BCB International is a fantastic and innovative defence company, also supplying the civilian and humanitarian sectors, based in my constituency and in that of my hon. Friend the Member for Llanelli (Nia Griffith). Indeed, I have eaten ration packs cooked on its fantastic FireDragon fuel. The company needs support from all Departments to be able to export effectively. Will the Minister commit to speaking with his colleagues at the Department for Transport, and perhaps to meeting me, to ensure that it gets support from the whole Government to be able to export to other markets, including the United States?
I would be more than delighted to meet the hon. Gentleman to discuss the issue in more detail. I was very pleased to visit the company in question in my previous position as a Wales Office Minister, and it is difficult not to be impressed by what it provides for our armed services. I am more than happy to take any opportunity to support the company and Welsh businesses.
The portfolio management agreement that the Ministry of Defence struck with MBDA offers the framework through which we can achieve innovation with defence suppliers. Is the Minister considering agreeing more portfolio agreements, and does he envisage that that will be any time soon?
The hon. Gentleman makes a very important point. One of the first meetings that I had in my new position was with MBDA. Indeed, I also met its chief executive in Paris recently. The agreement is an example of what can be done to embed innovation in the way in which we do procurement. It shows support for UK-based companies and a degree of partnership between the MOD and the companies in question.
May I also welcome the combat air strategy? Will the Minister please give a commitment that the review will look not only to ensure that the RAF has the aircraft that it needs to fight the conflicts of the future, but at how British industry will deliver them?
My hon. Friend is a great champion for the RAF and for his constituency. I believe that he called for the combat air strategy before the announcement was made by my right hon. Friend the Secretary of State. This is indeed about capability, but it is also about embedding the ability of UK industry to respond to the needs of the 21st century, and the combat air strategy will do just that.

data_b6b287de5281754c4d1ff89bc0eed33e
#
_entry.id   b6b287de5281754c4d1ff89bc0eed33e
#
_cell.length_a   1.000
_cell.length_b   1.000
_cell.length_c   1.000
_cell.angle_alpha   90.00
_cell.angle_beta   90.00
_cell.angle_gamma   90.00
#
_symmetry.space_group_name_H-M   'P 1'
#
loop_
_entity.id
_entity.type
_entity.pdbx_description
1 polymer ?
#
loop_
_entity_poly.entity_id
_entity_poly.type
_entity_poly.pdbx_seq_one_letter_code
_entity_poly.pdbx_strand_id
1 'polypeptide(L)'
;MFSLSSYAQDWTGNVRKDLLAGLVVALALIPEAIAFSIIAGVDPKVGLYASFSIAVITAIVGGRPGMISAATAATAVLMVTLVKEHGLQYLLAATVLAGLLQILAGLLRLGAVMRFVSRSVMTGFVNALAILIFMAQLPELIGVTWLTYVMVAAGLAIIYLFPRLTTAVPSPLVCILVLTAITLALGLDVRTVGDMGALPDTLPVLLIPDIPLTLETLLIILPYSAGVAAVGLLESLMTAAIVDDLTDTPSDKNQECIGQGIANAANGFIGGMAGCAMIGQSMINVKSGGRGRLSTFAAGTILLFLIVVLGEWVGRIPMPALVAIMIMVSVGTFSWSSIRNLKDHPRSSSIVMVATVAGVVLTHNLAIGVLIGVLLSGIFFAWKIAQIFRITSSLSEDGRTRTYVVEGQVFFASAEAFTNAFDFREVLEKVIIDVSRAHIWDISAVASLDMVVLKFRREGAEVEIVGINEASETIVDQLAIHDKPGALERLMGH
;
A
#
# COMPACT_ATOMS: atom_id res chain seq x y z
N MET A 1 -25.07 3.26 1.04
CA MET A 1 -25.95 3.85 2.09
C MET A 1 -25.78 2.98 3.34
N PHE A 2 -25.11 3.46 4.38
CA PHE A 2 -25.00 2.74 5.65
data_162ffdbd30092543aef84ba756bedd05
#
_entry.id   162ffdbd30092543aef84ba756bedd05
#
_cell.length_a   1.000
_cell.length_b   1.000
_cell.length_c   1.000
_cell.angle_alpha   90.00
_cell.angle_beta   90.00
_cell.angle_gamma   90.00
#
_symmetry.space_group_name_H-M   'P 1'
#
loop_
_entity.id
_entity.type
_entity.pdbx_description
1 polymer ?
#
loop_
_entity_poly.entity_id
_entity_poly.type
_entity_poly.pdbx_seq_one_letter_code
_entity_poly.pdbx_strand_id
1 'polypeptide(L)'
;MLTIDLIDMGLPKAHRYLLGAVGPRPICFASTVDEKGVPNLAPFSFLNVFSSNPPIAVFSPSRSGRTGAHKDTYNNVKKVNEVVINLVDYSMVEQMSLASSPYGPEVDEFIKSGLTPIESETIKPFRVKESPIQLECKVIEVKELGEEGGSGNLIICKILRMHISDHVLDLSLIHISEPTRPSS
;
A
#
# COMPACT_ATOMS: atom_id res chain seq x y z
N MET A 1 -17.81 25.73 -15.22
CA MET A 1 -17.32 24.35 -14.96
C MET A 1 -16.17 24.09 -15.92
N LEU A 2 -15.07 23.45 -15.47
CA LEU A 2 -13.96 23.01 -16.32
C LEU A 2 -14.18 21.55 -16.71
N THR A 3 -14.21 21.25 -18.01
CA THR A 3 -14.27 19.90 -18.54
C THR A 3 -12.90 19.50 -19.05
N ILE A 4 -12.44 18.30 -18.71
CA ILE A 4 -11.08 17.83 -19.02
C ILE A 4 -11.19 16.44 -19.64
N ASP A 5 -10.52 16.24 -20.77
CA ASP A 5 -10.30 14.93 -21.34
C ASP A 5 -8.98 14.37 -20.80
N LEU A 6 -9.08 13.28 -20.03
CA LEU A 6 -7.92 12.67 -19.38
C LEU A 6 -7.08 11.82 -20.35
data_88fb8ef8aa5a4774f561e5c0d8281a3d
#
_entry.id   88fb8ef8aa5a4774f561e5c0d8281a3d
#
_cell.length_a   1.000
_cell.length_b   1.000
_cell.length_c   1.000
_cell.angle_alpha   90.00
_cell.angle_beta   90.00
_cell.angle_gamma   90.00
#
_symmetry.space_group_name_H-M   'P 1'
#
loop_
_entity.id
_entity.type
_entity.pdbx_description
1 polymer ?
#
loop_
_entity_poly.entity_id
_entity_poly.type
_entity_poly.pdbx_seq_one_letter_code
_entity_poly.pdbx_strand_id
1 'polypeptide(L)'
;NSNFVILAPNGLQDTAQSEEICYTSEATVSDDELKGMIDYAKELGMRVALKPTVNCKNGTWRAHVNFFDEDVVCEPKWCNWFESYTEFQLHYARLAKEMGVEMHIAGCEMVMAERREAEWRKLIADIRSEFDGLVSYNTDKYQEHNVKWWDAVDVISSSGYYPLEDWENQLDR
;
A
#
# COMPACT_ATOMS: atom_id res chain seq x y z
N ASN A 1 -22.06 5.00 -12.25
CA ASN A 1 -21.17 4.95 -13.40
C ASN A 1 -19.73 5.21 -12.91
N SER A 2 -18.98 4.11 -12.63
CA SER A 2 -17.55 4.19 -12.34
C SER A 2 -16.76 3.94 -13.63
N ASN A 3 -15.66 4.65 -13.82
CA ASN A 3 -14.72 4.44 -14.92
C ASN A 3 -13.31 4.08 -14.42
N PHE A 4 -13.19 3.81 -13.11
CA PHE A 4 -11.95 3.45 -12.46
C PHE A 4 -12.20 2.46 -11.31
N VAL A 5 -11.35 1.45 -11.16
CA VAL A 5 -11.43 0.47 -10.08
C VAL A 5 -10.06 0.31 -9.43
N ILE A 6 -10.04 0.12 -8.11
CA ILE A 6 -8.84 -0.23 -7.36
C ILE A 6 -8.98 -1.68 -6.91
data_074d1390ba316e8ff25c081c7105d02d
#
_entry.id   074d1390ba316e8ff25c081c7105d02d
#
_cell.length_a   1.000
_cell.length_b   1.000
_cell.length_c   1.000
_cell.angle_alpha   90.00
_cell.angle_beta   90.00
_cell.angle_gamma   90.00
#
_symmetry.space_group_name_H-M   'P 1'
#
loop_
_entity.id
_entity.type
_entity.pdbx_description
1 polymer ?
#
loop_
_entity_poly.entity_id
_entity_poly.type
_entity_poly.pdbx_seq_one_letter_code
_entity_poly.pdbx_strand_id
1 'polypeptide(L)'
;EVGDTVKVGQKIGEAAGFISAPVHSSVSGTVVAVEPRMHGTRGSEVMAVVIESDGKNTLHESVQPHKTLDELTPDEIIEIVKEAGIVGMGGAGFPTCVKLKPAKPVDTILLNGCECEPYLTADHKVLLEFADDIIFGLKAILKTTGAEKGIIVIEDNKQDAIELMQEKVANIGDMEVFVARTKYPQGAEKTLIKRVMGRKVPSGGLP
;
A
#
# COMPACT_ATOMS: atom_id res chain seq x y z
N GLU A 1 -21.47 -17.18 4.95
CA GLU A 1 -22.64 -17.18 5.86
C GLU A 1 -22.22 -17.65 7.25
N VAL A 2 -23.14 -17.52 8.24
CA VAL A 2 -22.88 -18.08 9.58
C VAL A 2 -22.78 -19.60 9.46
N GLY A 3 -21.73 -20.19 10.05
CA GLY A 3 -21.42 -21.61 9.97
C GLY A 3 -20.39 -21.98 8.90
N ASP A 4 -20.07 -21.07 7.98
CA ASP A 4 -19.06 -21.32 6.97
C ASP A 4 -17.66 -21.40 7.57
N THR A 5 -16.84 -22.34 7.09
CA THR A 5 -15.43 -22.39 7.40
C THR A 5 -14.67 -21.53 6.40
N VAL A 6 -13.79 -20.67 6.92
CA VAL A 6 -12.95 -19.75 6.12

There is crippling uncertainty about the customs arrangements that our defence suppliers will face after Brexit. This is threatening their ability to innovate and invest. Just today, Airbus, the RAF’s biggest supplier of large aircraft, has warned that trade barriers will seriously impede its ability to move parts across borders. It is clear that only a comprehensive customs union with the EU can guarantee frictionless trade, so will the Minister explain why the Government have ruled out this option?
The Government have been very clear that we want the most comprehensive free trade agreements possible with the European Union. A free trade agreement of that nature will respond to the concerns of industry, especially the industry supplying the defence sector.
The fact of the matter is that ADS, the trade body, has said that the Government’s preferred options are either incomplete or so complex that they simply will not be viable. Why will this Government not listen to the voices of industry such as ADS and the CBI? Why are they ignoring those voices and their support for a customs union? Is it not the case that the Government are putting ideology above the interests of defence suppliers and pursuing an extreme Brexit that will damage jobs, our sovereign capability and, ultimately, our national security?
I find it interesting that only a few weeks ago the hon. Lady was voting against a proposition from her own Back Benchers for the United Kingdom to stay within the customs union. It is also the case that the announcement made by the Leader of the Opposition was about staying within a customs union, not the customs union; in terms of listening to the voice of industry, there is not much in common between what was said by the Leader of the Opposition and the CBI.